Attached to the Iowa was a protective convoy, and one of the member ships was the destroyer USS William D. Porter. To put it mildly, the William D. Porter was flawed in more ways than one. During the voyage it accidently detonated an antisubmarine depth charge and lagged behind the convoy when it lost power in one of its boilers.
But those were not the missteps that would place it in the history book of big goofs.
The Misunderstanding: At one point, President Roosevelt requested an anti-aircraft drill by shooting at balloons. During the exercise, the William D. Porter wanted to clear its shameful name and perform admirably, but accidentally fired a ready and armed torpedo right at the Iowa.
To make matters even worse, the captain of the William D. Porter didn’t even radio the Iowa about the torpedo and used light signals to tell them a torpedo was on its way, since they wanted to stick to the rules of the drill.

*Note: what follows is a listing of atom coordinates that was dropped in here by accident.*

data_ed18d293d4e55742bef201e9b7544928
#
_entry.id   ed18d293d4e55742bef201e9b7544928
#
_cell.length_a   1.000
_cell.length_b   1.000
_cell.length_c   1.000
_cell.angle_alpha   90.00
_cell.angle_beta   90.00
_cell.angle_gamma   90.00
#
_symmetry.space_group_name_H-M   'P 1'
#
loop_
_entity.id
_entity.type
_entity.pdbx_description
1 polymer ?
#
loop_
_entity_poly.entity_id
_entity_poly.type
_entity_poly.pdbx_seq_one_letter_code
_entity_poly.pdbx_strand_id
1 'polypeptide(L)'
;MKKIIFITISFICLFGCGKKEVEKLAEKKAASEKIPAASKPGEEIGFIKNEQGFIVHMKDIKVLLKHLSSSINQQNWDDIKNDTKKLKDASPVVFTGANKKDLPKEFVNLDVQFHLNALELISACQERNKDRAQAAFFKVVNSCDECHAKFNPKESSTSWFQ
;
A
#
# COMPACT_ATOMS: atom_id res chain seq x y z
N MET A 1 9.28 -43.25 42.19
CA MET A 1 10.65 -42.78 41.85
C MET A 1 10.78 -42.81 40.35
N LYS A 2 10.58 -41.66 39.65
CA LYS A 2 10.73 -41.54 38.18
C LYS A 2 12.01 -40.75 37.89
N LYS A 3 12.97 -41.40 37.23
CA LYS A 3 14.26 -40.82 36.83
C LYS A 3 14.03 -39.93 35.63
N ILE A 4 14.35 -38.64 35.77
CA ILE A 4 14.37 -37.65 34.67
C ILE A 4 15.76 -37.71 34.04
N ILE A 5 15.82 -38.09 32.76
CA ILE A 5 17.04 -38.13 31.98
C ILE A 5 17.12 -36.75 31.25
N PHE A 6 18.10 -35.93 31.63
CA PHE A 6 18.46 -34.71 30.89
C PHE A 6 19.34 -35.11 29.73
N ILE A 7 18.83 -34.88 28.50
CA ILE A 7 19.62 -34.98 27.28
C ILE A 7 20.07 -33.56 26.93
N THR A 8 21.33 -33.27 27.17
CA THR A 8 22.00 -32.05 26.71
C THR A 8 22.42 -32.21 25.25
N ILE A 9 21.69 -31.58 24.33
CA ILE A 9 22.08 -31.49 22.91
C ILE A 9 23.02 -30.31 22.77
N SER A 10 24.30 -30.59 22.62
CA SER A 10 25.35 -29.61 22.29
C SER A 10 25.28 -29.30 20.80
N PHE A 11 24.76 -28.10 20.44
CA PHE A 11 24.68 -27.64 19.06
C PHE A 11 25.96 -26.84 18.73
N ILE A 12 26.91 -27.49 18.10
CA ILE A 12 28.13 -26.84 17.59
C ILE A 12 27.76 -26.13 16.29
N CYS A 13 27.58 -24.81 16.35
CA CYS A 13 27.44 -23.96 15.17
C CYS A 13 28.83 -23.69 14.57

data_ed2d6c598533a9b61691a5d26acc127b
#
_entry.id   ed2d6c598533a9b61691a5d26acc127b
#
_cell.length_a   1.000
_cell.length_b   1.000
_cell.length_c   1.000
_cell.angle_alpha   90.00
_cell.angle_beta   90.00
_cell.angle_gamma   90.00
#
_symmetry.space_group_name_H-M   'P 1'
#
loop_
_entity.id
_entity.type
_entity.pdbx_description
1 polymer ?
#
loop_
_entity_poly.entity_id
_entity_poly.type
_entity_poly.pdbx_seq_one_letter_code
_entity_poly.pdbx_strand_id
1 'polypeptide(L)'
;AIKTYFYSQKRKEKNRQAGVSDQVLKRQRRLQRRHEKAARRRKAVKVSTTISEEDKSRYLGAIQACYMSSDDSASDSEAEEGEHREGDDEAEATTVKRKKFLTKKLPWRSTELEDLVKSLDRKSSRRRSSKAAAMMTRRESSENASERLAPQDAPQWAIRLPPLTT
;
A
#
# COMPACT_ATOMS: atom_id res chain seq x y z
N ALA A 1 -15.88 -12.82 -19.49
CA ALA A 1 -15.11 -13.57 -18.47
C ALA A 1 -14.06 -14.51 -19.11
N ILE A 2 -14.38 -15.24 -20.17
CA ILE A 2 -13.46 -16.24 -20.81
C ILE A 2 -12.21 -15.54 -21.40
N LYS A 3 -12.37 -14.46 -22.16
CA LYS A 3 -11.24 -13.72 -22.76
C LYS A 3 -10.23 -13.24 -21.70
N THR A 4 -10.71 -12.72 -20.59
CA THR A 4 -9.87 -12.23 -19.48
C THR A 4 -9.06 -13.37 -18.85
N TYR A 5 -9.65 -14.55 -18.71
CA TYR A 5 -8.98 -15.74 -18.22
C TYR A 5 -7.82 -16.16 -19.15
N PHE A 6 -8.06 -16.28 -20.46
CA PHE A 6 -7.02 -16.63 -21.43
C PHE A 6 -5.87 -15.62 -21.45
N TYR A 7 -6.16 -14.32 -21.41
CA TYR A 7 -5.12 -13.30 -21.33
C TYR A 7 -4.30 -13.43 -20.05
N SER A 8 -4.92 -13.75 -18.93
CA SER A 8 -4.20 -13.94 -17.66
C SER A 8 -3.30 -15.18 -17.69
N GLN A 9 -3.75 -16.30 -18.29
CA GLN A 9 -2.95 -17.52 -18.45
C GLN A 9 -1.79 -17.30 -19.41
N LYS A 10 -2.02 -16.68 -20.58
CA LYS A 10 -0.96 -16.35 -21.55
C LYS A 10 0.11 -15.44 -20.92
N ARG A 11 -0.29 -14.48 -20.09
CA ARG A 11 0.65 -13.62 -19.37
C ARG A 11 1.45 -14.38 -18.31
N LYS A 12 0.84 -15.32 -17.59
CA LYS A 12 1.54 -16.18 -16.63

When they realized the Iowa didn’t understand their signaling, they broke radio silence and warned the battleship of the incoming torpedo. Fortunately, they managed to avoid the torpedo.
Fearing the firing was actually a part of an assassination attempt, the Iowa then pointed all of its guns at the William D. Porter until the situation was cleared up.
Afterwards, the William D. Porter was always greeted with “Don’t shoot, we’re Republicans!”
A French scientist used reverse psychology to convince Parisians to eat potatoes
Back in the 18th century, potatoes were banned for human consumption in France for a variety of reasons, such as the misguided belief that they caused leprosy. Their most common usage was for animal feed.
But one man, Antoine-Augustin Parmentier, decided to change that and used some unusual methods to do so.